the beginning of school

I’m adding another microjob to all the microjobs I have. Starting next week I will be the super-part-time IT lady at the vocational high school that I work at. This means that I’ll be the triage lady between the IT troubles at the school and the expensive tech consultants that do the networking and account management and mail server for the school. This is good news for me. I’ll even, sort of, have a classroom because there’s an empty one. I’m going to dial back my adult ed teaching in the evenings for a semester so that I can be around at night. So, for anyone curious or keeping track at home, here is my “what I do for work” list at the moment.

  • I run MetaFilter – I am one of two full-time moderators. In addition to the guy who owns the site and the coder who builts a lot of it, we’re it. Running Ask MetaFilter has taught me a lot about how people look for information and how they do or do not find it.
  • I give talks – as other people have observed, public speaking opportunities seem to be dropping off somewhat. I was turning down offers last year because I was overbooked, now I’m doing maybe one a month? Works out well for me, but it’s hardly a reliable income stream.
  • I am still automating the Tunbridge Library using Koha. It’s slow going. Some of that slowness is me, some is not. I work a few hours a week on it. We’re at the point where everything’s got a sticker and now we’re linking records to items. Exciting.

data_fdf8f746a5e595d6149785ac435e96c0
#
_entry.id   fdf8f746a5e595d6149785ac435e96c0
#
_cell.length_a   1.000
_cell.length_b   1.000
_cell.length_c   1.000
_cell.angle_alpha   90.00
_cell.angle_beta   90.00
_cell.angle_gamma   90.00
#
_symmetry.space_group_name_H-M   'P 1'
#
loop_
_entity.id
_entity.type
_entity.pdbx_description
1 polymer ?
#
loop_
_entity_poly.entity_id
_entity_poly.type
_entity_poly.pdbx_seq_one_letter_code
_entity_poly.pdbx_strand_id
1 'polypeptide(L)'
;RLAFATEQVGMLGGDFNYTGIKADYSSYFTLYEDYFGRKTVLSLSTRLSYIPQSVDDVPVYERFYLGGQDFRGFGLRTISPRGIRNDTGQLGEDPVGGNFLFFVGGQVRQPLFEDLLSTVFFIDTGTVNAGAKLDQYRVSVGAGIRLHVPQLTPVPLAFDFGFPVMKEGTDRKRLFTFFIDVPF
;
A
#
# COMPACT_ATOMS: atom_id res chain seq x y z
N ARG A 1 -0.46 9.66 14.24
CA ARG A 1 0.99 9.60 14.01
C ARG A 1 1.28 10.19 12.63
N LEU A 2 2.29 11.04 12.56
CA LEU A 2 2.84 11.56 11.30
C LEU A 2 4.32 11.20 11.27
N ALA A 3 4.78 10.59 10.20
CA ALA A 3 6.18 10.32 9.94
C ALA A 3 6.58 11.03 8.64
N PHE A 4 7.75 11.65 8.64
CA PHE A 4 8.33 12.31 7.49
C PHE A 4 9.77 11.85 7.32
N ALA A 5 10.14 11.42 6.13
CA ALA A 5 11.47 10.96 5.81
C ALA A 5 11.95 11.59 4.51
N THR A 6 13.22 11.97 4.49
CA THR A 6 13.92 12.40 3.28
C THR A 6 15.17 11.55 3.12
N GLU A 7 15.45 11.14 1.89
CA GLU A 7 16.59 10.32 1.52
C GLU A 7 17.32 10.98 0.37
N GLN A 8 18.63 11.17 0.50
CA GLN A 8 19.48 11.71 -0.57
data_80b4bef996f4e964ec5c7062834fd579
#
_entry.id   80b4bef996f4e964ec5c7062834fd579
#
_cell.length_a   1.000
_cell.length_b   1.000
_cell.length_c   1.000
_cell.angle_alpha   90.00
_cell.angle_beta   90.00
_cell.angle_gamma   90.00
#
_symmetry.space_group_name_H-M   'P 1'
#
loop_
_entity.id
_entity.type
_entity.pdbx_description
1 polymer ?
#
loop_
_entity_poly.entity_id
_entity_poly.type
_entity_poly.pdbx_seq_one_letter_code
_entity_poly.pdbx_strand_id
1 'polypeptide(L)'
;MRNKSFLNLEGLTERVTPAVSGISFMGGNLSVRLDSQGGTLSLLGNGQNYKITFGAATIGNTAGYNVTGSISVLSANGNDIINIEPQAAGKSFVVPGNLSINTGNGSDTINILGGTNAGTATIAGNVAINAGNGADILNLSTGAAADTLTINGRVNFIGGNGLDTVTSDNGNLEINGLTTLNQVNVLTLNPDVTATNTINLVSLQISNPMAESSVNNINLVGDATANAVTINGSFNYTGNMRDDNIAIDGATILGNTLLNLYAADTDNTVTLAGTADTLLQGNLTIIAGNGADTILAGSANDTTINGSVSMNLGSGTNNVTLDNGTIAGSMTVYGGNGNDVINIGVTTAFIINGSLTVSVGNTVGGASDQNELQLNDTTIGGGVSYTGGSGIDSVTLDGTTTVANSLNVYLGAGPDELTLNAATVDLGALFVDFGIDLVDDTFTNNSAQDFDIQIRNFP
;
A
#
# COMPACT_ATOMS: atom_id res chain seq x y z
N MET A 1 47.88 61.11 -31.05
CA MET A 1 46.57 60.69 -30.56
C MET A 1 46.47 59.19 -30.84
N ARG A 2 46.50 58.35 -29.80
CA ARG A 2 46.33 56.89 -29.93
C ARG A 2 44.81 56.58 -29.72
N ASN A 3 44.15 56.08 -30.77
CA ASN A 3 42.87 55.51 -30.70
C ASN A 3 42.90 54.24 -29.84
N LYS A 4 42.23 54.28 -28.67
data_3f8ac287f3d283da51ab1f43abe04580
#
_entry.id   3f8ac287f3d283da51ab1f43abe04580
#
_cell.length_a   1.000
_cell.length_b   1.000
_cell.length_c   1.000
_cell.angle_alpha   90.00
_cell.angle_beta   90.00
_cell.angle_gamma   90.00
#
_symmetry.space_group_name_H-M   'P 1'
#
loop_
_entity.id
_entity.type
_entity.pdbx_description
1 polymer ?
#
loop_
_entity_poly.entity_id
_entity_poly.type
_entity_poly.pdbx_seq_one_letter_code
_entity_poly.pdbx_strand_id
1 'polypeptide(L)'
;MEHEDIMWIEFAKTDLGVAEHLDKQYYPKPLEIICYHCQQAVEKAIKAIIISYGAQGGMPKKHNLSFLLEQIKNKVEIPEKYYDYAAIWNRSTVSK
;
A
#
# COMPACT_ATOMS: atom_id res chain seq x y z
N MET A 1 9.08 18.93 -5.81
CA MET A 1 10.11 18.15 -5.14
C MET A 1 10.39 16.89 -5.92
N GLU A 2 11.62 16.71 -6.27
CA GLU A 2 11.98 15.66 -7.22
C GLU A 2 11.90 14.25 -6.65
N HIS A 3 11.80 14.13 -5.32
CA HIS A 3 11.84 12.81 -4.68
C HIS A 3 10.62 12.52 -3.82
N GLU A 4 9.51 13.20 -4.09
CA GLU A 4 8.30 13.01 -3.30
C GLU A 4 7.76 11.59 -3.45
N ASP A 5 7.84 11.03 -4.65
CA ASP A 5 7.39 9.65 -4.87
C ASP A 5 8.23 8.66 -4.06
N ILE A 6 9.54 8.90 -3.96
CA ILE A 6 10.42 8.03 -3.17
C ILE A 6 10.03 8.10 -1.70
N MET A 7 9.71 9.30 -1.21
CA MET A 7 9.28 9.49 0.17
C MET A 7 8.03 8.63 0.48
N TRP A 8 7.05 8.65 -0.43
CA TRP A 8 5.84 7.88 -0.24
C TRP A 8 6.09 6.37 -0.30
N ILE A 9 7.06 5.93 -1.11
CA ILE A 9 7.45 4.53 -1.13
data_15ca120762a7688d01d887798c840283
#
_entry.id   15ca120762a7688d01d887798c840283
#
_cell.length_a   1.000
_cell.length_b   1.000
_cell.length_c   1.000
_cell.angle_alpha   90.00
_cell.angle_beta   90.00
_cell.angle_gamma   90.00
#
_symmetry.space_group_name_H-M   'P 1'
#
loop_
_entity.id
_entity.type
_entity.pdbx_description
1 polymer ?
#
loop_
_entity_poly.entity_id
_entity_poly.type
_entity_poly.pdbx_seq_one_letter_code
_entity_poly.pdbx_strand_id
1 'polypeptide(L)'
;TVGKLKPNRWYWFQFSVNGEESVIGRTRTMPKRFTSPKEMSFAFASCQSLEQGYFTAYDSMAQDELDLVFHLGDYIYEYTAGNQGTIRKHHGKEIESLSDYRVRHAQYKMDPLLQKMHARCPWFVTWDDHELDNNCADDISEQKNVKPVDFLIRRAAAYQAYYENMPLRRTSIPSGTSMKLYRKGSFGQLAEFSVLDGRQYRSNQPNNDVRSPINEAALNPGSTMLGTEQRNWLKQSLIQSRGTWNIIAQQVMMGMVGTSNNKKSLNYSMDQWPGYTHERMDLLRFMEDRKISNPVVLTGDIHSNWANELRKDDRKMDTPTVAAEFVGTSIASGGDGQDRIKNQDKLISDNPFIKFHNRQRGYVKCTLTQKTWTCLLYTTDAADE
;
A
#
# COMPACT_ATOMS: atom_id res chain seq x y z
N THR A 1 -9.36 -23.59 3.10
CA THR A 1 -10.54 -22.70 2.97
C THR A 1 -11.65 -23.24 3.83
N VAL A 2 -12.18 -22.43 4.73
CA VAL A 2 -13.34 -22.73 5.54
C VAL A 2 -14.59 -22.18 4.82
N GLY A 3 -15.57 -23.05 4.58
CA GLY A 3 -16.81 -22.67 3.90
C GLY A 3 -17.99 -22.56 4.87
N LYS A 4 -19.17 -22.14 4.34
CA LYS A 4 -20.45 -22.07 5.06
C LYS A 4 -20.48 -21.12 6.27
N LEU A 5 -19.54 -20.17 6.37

• I’m writing a book for Libraries Unlimited about teaching people to use computers over on this side of the digital divide. Due in March and I’m doing my own index. Wish me luck!
  • I’m still doing drop-in time at the local vocational high school which is a different job from the IT job though also just a few hours a week.
  • I got a royalties check from Mcfarland for about $20 so I guess that’s sort of like a job.

I’m sure there are other things I’m forgetting. As usual, librarian.net is just a hobby blog and not something that brings in any money which is AOK by me. This is post #3001 after 10+ years of doing this.

6 Responses to “the beginning of school”

  1. scott r Says:

    Thanks for doing this for free! I’ve been reading your site off and on for years now (I’m only 22) but it’s really inspired my interest in thinking differently about information, libraries, and the digital divide. I’m not quite the radical queer librarian I hope to someday be, but my work as a community technology center coordinator is certainly in line with this arena of work, and hey, I’m now a volunteer librarian at a homeless shelter once a week so maybe that is the direction I’m going :)

    Just wanted to say thank you for keeping up with this blog for so long, and I hope notes likes these suffice in lieu of no actual paycheck.

    Scott R
    San Francisco

  2. jfox Says:

    sounds awesome. can imagine you would be a great fit for high schoolers actually. please please send tunbridge updates too, really interested in the project there.

  3. Judy Hauser Says:

    Jessamyn – The high school gig sounds like a good one. You will be such a help to the staff (and the technology). I spent the last year writing a book for LU and it is exciting and exhausting. It comes out at the end of September and I can’t believe the project has come to completion! Anyway, your jobs sound interesting – it’s great to have variety. I really enjoy your blog PS… I love New England!

  4. Mary Jo Says:

    I am a 50-year-old library student who reads your blog, and I am so impressed by all you do. You inspire me, so thank you.

  5. Rhonda Says:

    Hey Jessamyn – I’m glad you’ll be helping out at RTCC. I still want to get over to Tunbridge sometime when you are there and peed at KOHA. Thanks for all your hard work – Rhonda

  6. Jean Says:

    Jessamyn – I’m a now retired 57 year old librarian whose been reading your posts since the 1990′s. This particular post seemed to be a good sticking place to let you know I appreciate your information/knowledge, sharing and boldness on behalf of us all. Keep it up!! Rah! Rah!